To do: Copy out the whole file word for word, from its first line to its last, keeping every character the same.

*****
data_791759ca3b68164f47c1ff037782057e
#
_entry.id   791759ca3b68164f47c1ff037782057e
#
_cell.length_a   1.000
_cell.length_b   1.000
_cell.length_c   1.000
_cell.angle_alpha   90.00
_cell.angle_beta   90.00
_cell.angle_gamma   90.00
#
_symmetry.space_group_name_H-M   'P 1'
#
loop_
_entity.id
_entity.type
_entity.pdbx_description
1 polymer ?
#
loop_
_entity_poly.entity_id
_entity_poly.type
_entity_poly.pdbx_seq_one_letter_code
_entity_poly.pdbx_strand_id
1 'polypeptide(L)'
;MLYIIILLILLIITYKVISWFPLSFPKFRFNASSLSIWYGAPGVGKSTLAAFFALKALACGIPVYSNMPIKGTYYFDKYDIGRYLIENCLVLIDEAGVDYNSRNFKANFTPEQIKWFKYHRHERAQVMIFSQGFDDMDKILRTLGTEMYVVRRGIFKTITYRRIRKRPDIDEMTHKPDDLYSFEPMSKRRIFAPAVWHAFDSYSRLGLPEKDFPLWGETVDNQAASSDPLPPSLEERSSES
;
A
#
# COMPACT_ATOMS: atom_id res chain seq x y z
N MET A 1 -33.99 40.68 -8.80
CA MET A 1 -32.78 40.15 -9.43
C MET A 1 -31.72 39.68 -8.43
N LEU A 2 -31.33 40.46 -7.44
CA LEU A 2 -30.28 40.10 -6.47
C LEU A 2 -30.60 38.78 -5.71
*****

data_791759ca3b68164f47c1ff037782057e
#
_entry.id   791759ca3b68164f47c1ff037782057e
#
_cell.length_a   1.000
_cell.length_b   1.000
_cell.length_c   1.000
_cell.angle_alpha   90.00
_cell.angle_beta   90.00
_cell.angle_gamma   90.00
#
_symmetry.space_group_name_H-M   'P 1'
#
loop_
_entity.id
_entity.type
_entity.pdbx_description
1 polymer ?
#
loop_
_entity_poly.entity_id
_entity_poly.type
_entity_poly.pdbx_seq_one_letter_code
_entity_poly.pdbx_strand_id
1 'polypeptide(L)'
;MLYIIILLILLIITYKVISWFPLSFPKFRFNASSLSIWYGAPGVGKSTLAAFFALKALACGIPVYSNMPIKGTYYFDKYDIGRYLIENCLVLIDEAGVDYNSRNFKANFTPEQIKWFKYHRHERAQVMIFSQGFDDMDKILRTLGTEMYVVRRGIFKTITYRRIRKRPDIDEMTHKPDDLYSFEPMSKRRIFAPAVWHAFDSYSRLGLPEKDFPLWGETVDNQAASSDPLPPSLEERSSES
;
A
#
# COMPACT_ATOMS: atom_id res chain seq x y z
N MET A 1 -33.99 40.68 -8.80
CA MET A 1 -32.78 40.15 -9.43
C MET A 1 -31.72 39.68 -8.43
N LEU A 2 -31.33 40.46 -7.44
CA LEU A 2 -30.28 40.10 -6.47
C LEU A 2 -30.60 38.78 -5.71